British consumers added to their borrowing at the slowest pace since the end of 2015 in July, adding to signs the rapid increase in the UK's personal debt pile is losing momentum.
The annual growth rate of consumer credit, including credit cards and other forms of non-mortgage debt, slowed to 8.5 per cent, a level of expansion not seen since November 2015, according to Bank of England data published today.
The pace of consumer credit growth has eased over the past year, after remaining at annual rates in double figures for over a year in 2016-17 – far faster than the broader economy.
While many economists believe a slower rate of credit growth would be a welcome development, a more sudden fall could herald a slowdown for the broader economy if consumers rein back spending.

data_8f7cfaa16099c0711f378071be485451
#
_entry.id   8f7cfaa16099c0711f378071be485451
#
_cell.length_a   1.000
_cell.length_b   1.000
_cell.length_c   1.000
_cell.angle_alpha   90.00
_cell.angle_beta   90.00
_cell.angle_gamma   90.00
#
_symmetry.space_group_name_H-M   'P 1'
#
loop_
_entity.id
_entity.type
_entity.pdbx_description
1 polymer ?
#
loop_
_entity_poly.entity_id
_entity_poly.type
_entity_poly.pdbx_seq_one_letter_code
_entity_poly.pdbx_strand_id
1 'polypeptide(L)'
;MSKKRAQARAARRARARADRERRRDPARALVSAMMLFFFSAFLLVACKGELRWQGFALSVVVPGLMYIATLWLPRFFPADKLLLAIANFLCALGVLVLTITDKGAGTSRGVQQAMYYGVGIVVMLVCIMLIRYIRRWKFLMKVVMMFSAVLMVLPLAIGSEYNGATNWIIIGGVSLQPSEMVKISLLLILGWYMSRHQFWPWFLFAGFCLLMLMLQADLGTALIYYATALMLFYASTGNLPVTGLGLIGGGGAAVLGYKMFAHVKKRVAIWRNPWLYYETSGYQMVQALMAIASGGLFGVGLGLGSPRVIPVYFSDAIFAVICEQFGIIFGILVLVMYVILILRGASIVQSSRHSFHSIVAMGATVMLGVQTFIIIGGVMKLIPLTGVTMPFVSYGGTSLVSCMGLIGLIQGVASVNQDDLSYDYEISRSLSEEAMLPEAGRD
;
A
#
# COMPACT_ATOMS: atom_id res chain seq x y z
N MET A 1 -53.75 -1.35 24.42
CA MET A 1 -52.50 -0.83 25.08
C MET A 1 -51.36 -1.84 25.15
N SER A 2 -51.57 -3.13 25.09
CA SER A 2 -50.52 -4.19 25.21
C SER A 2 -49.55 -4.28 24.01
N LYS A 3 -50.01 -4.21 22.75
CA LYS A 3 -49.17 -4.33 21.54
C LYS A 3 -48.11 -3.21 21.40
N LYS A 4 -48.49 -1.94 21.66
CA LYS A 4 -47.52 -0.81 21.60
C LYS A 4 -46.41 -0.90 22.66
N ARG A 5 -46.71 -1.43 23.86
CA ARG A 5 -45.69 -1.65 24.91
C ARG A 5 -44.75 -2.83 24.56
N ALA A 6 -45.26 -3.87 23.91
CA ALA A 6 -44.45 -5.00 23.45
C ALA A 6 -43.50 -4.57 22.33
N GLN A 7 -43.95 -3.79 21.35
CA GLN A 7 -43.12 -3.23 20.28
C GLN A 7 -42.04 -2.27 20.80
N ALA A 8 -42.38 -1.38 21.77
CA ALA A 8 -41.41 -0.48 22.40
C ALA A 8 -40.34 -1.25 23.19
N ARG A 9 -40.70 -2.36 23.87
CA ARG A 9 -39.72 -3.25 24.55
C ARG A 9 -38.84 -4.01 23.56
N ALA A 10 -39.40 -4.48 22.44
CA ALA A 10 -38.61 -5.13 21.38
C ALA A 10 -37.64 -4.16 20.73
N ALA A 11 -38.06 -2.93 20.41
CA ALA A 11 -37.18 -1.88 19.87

The pullback in borrowing growth comes as the Bank of England embarks on gradually raising interest rates after a decade of ultra-loose monetary policy, in a move which would likely slow credit creation. It raised its base rate in November and again at the start of this month, after the period covered by today’s figures.
Meanwhile, the Bank has also introduced asked lenders to consider their affordability criteria in a bid to stop “pockets of risk” building up in some parts of the rapidly growing consumer credit space.
Britons also put the second lowest amount of cash on their credit cards since April 2016 during July, at £213m, while other borrowing such as car finance, personal loans and overdrafts expanded at the slowest pace since February 2016.
The figures are “good news for the Bank of England”, said Josie Dent, an economist at the Centre for Economics and Business Research, although she warned it may not necessarily indicate the squeeze on household budgets is over, given signs in separate UK Finance data that consumers are saving less.